Sign up for our newsletter


Back to the 80's: What these new Le Coq trainers mean for cycling fashion

Josh Cunningham
24 Nov 2016

It would be easy to look past the significance of these new Le Coq Sportif X Look trainers. Here's why you shouldn't.

For years French brand Look has been a jack of all trades and a master of many. Bernard Hinault rode to victory pushing their pioneering clipless pedals during the 1985 Tour de France, and Greg LeMond the next year atop one of the first carbon bikes. Likewise Le Coq Sportif - the traditional manufacturer of the Tour de France's yellow jersey - has always broken new ground in the field of sports fashion, so a collaboration between the two brands comes as no surprise here.

The trainers that have just landed here in the Cyclist office are part of a larger collection called The Capsule, and both pairs do indeed hark back to a point in time and fashion that cycling isn't quite ready to let go of yet. The lace-up Omicrons are a fairly traditional sneaker, with just the subtle Look branding showcased in various points around the shoe, but in the velcro XT Shifters we find a full-on tribute to tastes of a bygone era. Similarly to the Omnicron there's an ankle sock component, which presumably has some sort of stability and comfort benefit similar to Nike's Lunarepic runners, but we all know that its true appeal lies in how outrageous it looks.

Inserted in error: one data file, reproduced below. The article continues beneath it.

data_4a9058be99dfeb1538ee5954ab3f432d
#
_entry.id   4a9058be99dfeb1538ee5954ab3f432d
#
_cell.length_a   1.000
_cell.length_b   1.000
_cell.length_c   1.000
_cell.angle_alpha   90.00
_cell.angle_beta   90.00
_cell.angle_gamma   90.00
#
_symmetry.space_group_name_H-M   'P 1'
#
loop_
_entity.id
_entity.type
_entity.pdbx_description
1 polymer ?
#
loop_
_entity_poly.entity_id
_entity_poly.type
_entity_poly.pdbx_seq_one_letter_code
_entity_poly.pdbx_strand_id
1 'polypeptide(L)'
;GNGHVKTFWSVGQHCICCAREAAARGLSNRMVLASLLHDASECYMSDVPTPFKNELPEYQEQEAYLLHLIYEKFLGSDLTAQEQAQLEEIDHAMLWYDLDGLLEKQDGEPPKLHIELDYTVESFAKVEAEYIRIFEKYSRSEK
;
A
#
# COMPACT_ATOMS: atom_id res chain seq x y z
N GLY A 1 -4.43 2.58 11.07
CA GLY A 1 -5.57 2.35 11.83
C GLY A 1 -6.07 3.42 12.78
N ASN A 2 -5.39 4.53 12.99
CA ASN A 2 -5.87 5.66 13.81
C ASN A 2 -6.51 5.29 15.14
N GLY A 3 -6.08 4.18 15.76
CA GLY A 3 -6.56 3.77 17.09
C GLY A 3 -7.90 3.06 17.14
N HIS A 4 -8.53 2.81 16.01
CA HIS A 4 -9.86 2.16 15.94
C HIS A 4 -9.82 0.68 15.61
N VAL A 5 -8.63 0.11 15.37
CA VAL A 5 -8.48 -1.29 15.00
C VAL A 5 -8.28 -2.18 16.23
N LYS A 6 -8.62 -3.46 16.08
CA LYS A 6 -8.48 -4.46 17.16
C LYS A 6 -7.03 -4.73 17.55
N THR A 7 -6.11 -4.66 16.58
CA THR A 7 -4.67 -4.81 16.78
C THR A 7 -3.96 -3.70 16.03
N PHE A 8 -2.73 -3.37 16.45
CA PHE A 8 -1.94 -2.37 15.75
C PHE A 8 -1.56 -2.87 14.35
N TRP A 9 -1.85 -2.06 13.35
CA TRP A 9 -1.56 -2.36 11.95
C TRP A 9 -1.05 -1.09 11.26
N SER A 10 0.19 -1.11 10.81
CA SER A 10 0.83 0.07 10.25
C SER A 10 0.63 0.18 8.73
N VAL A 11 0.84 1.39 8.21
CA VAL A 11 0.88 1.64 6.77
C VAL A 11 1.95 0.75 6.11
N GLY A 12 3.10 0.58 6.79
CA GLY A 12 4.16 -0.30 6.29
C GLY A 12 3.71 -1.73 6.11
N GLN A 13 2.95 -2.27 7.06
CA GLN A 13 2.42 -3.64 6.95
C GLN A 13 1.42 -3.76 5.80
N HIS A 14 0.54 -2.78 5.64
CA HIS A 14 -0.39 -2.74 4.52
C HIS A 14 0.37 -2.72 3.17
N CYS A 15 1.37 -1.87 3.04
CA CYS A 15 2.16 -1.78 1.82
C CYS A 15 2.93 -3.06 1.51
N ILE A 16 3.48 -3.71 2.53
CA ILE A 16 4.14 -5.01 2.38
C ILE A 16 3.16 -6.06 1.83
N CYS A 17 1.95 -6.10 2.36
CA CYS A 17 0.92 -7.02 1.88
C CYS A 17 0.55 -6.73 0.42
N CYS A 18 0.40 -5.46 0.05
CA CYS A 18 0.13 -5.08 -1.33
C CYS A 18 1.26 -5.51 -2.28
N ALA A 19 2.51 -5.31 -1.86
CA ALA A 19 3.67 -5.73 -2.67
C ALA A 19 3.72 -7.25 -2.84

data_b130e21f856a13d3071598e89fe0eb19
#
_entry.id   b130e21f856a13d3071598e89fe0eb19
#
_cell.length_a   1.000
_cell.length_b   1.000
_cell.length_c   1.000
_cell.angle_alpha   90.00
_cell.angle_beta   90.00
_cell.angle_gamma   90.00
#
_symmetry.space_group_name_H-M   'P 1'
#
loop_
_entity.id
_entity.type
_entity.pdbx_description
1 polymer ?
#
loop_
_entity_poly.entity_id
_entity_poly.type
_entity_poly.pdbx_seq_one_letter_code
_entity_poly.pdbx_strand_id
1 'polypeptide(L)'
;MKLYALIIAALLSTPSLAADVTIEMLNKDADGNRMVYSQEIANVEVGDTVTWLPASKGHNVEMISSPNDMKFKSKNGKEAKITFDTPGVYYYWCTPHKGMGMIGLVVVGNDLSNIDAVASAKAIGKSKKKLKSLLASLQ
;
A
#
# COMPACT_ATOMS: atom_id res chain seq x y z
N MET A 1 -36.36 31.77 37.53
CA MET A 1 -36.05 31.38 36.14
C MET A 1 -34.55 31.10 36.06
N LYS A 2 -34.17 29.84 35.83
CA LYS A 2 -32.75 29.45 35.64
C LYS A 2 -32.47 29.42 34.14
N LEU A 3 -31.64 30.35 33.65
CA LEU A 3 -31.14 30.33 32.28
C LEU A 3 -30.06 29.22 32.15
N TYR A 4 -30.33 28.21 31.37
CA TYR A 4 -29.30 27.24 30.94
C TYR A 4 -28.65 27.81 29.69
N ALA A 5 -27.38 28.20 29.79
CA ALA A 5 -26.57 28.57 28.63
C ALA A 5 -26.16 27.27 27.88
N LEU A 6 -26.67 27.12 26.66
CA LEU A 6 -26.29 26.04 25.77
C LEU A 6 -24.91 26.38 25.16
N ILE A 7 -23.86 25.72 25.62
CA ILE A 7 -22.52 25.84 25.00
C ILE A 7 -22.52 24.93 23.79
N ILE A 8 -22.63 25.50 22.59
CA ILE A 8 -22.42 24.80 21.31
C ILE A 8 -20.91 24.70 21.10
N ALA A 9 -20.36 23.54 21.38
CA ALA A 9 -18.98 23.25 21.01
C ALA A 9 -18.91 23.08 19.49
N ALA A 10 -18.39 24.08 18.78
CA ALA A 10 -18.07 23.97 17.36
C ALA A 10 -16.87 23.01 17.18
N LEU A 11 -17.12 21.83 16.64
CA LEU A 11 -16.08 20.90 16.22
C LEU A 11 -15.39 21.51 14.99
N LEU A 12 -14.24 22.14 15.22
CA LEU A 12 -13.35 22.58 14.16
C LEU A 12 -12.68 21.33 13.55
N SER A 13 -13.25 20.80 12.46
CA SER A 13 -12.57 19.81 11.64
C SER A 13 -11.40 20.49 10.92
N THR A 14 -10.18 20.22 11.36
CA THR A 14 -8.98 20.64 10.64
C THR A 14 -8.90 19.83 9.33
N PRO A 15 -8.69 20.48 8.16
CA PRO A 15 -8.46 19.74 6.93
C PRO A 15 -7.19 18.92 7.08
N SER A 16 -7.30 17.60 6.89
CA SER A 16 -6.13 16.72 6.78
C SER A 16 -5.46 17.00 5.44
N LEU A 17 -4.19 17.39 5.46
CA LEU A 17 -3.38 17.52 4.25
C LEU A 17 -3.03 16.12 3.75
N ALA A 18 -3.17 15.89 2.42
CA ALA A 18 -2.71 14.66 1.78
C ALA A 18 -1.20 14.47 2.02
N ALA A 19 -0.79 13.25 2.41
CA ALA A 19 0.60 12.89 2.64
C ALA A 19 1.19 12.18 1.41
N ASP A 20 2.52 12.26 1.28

While the sock liner carries a hint of yellow, the bold velcro straps bear the outline of the two other colours synonymous with Look branding, blue and red. The Le Coq Sportif emblem meanwhile can be found emblazoned on the heel of each shoe. 

The careful design and branding of these particular shoes will always be reminiscent of the 1980's and 90's; of images of Lemond, Hinault and La Vie Claire, but they also represent something of a catwalk item, signalling a change in the way that cycling fashion could develop into the next few years. 

Oakley's Eyeshades could be found being donned again by WorldTour pros back in 2014, and the resurgence of the brand's classic M-Frame model since then can't be denied. Brancale, another brand many associate with the same era, has recently enjoyed a relaunch, and while its employed modern materials and technology in its contemporary shoes and garments, the original design styles are very much respected in its products. Rapha's 2017 ranges meanwhile include lots of acknowledgments to the 70's and 80's, and new independent cycling kit manufacturers seem to be popping up every day, with each trumpeting the whackiness of their designs, some of which are seemingly fresh from the 90's peloton, louder than the last.

What goes around comes around, and it seems here that Le Coq Sportif and Look, two of the biggest players in the game, are going to continue what they've done for decades, and lead the cycling world from the front.

Read more about: